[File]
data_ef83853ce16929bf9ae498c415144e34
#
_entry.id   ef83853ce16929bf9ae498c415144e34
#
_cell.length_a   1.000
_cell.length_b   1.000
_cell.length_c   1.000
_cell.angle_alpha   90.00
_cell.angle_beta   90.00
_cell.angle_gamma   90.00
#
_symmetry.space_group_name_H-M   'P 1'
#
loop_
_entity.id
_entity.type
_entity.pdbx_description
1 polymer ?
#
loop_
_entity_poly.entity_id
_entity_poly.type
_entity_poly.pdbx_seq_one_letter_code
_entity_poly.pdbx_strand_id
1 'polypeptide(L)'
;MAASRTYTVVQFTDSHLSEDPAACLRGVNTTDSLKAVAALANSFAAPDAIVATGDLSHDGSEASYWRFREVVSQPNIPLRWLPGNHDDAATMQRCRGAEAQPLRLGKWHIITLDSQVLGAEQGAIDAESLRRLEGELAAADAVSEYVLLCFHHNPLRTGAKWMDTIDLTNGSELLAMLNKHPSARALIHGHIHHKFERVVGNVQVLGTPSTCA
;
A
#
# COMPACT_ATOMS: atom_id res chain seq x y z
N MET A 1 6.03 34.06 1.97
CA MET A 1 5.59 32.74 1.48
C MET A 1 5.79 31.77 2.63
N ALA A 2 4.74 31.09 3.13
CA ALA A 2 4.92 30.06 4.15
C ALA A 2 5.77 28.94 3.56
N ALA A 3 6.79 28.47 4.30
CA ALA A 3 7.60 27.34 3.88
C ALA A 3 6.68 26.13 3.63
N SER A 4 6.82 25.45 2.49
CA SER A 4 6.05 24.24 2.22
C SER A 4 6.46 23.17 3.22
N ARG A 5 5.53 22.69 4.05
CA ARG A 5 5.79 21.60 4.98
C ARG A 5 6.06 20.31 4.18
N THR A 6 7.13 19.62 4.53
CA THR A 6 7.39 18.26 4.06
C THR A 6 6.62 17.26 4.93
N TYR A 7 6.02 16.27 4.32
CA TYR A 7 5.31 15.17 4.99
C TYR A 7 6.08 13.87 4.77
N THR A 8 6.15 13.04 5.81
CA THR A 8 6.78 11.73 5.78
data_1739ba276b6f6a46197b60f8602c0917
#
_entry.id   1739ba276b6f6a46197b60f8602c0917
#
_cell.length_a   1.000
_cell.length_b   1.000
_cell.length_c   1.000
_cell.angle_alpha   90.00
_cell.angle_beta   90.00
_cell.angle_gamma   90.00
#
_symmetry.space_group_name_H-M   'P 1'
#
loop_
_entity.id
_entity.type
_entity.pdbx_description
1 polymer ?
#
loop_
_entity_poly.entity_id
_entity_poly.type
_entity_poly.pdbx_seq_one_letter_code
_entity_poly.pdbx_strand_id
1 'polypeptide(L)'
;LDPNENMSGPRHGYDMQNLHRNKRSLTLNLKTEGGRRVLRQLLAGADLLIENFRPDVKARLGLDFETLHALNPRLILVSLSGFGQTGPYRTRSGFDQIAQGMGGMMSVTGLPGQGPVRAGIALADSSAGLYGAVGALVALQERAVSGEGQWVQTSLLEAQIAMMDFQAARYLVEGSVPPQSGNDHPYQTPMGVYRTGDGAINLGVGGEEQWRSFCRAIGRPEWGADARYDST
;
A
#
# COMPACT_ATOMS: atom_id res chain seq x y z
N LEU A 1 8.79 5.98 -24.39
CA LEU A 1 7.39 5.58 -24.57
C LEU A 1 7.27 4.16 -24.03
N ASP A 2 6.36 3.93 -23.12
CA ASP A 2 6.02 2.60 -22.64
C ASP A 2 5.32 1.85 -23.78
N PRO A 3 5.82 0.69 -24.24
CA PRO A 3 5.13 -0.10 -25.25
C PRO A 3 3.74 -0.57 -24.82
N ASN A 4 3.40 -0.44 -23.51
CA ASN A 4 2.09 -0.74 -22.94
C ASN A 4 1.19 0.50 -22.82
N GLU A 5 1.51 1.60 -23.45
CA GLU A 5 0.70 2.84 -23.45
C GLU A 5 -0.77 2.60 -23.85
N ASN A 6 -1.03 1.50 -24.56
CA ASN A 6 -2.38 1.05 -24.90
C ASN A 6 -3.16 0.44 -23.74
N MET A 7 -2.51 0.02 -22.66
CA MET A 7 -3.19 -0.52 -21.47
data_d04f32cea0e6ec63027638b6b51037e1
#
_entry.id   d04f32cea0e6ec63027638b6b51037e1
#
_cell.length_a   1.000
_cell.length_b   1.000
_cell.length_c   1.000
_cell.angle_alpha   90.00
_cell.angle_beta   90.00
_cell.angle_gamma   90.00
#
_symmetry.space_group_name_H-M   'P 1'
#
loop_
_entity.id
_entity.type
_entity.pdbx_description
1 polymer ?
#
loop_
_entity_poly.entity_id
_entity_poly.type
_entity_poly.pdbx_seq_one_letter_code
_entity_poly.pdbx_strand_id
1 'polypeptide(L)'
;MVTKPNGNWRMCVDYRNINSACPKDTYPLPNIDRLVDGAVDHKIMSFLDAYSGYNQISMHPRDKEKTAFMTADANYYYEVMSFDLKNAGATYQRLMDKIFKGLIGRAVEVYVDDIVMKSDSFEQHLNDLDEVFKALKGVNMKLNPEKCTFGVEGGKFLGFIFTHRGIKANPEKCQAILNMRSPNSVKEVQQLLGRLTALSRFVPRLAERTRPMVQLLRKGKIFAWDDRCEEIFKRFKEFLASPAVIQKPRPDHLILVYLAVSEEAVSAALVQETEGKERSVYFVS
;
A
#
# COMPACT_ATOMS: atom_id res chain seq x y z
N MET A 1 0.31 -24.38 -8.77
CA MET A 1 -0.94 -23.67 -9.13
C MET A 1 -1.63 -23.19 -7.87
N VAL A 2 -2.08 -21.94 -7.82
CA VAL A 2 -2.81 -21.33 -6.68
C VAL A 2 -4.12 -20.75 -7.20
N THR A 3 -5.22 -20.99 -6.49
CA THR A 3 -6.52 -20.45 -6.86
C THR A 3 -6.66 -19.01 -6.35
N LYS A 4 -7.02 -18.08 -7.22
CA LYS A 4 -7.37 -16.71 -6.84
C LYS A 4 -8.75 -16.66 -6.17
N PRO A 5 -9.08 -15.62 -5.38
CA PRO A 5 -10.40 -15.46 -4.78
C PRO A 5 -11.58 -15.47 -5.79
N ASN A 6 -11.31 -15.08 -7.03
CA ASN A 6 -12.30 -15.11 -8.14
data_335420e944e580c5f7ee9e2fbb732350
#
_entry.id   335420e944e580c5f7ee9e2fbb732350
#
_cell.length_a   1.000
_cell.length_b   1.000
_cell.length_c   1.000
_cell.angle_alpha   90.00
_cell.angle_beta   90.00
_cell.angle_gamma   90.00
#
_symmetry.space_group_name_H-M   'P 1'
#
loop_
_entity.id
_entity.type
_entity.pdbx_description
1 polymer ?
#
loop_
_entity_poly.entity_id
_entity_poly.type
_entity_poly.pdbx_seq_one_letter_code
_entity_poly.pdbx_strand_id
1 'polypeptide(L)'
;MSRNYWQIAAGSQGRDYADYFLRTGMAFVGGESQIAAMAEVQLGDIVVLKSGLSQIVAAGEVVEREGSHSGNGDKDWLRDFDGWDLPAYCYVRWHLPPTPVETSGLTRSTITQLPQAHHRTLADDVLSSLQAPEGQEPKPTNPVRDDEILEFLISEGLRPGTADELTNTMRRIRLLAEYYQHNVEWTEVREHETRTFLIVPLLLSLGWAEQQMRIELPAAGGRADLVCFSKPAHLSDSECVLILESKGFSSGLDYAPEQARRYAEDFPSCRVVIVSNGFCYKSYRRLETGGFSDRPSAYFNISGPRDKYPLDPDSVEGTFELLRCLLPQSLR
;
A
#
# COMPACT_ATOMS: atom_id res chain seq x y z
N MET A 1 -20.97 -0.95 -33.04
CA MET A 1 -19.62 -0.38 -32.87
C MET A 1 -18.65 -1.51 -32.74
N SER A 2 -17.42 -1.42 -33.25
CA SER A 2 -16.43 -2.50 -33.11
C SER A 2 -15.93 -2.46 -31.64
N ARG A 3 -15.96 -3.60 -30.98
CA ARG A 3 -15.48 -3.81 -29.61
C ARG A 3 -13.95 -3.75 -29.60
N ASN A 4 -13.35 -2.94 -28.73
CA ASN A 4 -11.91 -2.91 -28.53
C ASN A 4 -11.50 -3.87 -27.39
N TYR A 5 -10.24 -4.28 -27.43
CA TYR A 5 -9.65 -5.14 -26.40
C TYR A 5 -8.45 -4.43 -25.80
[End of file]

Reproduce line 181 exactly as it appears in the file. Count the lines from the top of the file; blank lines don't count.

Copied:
N MET A 1 -20.97 -0.95 -33.04